The Spanish Federation of Jewish Communities (FCJE) has received 6,000 applicants within the last month following the passing of a new law by the Spanish government granting Sephardim the entitlement to dual citizenship.
The Spanish government passed a new law on June 11 affecting over 3 million Sephardic Jews internationally, which allows them to become dual citizens, a first after their ancestors were exiled in 1492.
The initiative would allow Sephardic Jews the right to work in the European Union and travel freely through Europe.
Sephardic Jews will be able to apply for citizenship within the next three years beginning in October. Sephardim applicants must fulfill some prerequisites such as; providing evidence of their Sephardic Jewish background and proving their association with Spain which includes passing a language test and general knowledge examination on Spanish culture and politics. Their Jewish heritage must be confirmed by the FCJE or local rabbis, and in other cases they should be fluent in Ladino (mix of Hebrew and Spanish), or at least carry a Sephardic last name or be observant of Jewish tradition.
Sephardic Jews along with Moorish Muslims were expelled from Spain during the Spanish Inquisition in 1492 and 1501. Following the law, descendants of Spanish Muslims have condemned the fact that no such offer was made to them whose ancestors shared the same fate of Jews at the time. They were forced to leave during the Catholic rule of King Ferdinand and Queen Isabella unless they converted to Catholicism. 50,000 chose to convert to avoid exile.
Prior to the expulsion in 1492; 300,000 Jews lived in Spain. The Sephardic Jewish populations were predominantly present in the medieval cities of Toledo and Cordoba. Approximately 45,000 Jews currently live in Spain.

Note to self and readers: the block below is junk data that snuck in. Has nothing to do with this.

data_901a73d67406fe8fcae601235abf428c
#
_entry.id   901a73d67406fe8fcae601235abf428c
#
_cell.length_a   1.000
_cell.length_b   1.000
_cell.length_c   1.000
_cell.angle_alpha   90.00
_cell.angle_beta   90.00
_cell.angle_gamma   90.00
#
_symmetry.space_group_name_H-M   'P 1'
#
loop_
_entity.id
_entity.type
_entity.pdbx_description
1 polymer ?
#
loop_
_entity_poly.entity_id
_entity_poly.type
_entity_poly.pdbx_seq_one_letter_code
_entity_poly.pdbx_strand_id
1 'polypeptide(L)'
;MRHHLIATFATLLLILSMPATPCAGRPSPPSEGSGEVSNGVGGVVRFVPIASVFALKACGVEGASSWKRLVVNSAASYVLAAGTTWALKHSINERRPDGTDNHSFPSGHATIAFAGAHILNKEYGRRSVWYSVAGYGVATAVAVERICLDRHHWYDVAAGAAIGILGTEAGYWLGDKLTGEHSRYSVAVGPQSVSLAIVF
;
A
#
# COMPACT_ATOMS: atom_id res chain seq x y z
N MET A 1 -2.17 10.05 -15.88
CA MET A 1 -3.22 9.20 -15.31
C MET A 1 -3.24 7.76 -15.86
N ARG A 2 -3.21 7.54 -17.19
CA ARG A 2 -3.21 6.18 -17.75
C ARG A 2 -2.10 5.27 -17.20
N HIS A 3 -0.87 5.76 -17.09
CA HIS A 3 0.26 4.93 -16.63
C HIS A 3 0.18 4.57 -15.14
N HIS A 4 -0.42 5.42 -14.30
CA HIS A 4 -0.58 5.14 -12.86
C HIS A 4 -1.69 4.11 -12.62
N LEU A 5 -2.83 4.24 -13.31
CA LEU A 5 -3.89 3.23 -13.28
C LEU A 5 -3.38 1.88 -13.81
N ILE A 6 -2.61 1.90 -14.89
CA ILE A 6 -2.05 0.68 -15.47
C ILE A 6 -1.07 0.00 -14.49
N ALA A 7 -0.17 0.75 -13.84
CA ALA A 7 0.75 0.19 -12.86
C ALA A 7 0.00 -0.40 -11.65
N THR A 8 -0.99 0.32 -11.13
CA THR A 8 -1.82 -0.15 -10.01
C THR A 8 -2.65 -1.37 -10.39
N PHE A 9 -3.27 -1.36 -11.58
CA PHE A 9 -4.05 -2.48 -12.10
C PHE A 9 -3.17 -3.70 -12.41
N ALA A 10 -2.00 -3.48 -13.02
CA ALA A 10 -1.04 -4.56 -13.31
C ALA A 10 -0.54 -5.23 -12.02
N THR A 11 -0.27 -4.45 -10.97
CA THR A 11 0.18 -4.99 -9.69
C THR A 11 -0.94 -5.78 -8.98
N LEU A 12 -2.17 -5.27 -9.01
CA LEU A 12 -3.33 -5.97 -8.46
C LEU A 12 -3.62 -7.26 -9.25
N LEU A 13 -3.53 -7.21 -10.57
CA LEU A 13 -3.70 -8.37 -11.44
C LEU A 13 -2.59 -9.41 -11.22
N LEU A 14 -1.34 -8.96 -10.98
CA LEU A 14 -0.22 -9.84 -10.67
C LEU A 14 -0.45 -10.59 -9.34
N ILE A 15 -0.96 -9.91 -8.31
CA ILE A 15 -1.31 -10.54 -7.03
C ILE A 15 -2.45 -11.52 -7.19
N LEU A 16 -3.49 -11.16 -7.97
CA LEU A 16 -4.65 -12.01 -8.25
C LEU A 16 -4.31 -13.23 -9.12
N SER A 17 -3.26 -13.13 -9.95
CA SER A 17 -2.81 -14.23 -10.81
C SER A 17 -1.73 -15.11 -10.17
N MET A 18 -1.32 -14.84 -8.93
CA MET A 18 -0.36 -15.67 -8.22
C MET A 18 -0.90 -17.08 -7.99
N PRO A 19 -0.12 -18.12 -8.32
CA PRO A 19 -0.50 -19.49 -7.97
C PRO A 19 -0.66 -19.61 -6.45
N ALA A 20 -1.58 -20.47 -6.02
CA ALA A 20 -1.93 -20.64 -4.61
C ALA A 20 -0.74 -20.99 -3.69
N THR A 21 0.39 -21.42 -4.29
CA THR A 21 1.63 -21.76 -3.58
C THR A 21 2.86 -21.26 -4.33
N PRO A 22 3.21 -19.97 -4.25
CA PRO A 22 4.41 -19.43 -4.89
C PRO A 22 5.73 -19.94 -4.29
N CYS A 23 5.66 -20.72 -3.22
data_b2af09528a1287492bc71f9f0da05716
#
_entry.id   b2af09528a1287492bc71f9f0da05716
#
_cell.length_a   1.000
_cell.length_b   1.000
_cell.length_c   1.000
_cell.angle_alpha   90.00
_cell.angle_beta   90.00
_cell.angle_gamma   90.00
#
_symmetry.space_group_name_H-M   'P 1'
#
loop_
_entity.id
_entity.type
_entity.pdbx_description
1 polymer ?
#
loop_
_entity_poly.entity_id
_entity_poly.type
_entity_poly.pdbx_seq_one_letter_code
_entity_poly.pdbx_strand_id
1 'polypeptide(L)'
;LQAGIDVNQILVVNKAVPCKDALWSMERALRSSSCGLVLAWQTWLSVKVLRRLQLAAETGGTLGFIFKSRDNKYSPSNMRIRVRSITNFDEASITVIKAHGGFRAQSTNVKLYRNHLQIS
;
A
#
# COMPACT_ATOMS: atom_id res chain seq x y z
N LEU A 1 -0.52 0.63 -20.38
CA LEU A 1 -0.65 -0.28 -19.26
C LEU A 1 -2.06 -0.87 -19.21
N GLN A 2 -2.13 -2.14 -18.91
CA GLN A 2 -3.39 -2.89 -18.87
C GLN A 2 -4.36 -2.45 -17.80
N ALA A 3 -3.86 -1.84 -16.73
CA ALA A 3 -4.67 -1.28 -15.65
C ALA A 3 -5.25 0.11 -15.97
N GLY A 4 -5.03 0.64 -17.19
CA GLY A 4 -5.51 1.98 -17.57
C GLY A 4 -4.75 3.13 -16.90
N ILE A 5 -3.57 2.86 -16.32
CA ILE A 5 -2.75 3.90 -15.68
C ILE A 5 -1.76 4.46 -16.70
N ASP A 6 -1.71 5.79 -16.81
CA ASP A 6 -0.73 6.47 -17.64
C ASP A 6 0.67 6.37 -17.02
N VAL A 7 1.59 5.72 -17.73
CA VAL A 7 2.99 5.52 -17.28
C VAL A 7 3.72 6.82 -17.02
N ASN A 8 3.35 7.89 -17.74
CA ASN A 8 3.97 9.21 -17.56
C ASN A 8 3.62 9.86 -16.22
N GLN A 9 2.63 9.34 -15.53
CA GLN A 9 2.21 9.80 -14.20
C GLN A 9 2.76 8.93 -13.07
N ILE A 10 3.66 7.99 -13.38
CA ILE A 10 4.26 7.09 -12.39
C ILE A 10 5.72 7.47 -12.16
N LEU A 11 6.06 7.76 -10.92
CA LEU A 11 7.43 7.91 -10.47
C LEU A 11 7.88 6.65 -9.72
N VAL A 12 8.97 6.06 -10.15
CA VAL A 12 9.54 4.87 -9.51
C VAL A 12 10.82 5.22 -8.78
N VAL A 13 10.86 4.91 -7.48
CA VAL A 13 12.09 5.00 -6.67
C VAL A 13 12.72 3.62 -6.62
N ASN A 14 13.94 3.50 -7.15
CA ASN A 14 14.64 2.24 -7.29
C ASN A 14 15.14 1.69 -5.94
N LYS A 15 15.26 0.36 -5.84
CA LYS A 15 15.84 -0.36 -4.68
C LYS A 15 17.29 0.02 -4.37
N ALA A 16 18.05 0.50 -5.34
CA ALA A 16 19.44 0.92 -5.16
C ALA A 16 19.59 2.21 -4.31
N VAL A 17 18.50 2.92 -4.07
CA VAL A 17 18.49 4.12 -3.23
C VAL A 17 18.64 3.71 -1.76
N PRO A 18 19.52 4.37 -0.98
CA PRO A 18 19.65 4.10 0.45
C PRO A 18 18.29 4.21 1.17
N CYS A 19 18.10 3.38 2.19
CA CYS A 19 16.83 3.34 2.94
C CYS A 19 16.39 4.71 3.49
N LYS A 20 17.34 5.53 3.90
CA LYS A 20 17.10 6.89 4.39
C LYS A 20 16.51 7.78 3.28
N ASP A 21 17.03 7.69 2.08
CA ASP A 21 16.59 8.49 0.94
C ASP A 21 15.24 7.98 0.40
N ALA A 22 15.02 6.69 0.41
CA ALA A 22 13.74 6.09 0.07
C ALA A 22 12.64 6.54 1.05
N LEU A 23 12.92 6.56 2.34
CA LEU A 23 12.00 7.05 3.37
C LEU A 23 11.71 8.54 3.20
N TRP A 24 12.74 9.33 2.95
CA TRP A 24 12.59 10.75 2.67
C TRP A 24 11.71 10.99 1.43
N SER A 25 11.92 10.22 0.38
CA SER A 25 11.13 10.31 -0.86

“The Spanish government should grant the same rights to all those who were expelled, otherwise their decision is selective, if not racist,” said Bayi Loubaris, the president of the Association for Historical Legacy of Al Andalus, in his statement to Spanish EFE in February.
However, according to Nuh Arslantas, Associate Professor at Marmara University Faculty of Theology, who spoke to Anadolu Agency, the Jews “do not believe that the offer is sincere, rather they regard the offer as efforts to attract Jewish investors into Spain, which is dealing with economic depression,” and adds that some Jews even think it would be a “big sin” to apply for Spanish citizenship.
Quite intriguingly, the law followed soon after the Spanish government’s offer of residency permits to foreigners who would purchase property in Spain valuing more than 190,000 Euros.
Analysts say the costs involved to apply for the citizenship may deter many Sephardim.
According to a report published in the New York Times on May 26, Sephardic Jews living in Turkey are prepared to take up the citizenship offer.